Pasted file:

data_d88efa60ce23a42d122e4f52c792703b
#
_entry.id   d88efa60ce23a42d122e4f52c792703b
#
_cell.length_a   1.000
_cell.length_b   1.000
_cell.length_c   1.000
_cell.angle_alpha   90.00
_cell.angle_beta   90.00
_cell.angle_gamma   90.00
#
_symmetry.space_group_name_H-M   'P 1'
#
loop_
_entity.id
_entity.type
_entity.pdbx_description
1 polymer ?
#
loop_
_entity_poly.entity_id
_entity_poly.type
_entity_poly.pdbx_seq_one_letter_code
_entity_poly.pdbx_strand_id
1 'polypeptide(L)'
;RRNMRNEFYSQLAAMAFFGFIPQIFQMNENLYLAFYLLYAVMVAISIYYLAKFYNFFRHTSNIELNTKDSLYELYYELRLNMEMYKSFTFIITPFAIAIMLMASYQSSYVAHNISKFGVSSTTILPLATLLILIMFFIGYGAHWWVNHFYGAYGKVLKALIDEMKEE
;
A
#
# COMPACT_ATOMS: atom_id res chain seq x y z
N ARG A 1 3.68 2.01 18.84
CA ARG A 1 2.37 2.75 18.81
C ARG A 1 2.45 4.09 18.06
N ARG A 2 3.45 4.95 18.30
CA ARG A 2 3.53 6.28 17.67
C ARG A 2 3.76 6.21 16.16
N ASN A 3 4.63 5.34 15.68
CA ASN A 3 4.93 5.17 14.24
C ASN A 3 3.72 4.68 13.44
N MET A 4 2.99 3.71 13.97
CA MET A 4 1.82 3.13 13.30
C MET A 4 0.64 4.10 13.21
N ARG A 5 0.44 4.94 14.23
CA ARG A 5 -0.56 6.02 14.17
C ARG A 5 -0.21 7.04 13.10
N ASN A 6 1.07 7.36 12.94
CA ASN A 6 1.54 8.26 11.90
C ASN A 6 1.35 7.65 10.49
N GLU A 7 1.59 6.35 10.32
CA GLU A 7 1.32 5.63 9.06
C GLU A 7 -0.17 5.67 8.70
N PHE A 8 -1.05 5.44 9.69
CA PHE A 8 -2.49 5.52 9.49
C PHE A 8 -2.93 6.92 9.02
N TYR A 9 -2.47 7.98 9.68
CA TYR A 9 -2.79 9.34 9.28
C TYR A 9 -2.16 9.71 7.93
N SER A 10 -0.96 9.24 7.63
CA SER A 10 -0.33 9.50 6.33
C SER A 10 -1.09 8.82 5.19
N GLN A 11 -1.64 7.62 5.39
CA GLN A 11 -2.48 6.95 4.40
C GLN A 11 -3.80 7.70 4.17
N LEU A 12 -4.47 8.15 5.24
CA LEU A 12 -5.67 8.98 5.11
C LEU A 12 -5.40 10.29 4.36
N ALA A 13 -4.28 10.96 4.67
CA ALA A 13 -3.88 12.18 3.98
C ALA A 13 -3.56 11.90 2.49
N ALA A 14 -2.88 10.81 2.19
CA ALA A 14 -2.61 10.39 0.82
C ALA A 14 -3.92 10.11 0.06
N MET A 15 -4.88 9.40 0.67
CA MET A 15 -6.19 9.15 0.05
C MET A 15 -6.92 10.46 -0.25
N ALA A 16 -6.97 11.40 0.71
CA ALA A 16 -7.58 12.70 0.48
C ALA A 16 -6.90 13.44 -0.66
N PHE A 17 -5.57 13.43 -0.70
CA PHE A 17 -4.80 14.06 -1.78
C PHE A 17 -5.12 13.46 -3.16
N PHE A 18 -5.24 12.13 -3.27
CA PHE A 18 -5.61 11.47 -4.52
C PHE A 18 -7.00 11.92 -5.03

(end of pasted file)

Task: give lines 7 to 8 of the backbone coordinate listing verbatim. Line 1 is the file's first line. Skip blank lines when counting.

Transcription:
_cell.length_c   1.000
_cell.angle_alpha   90.00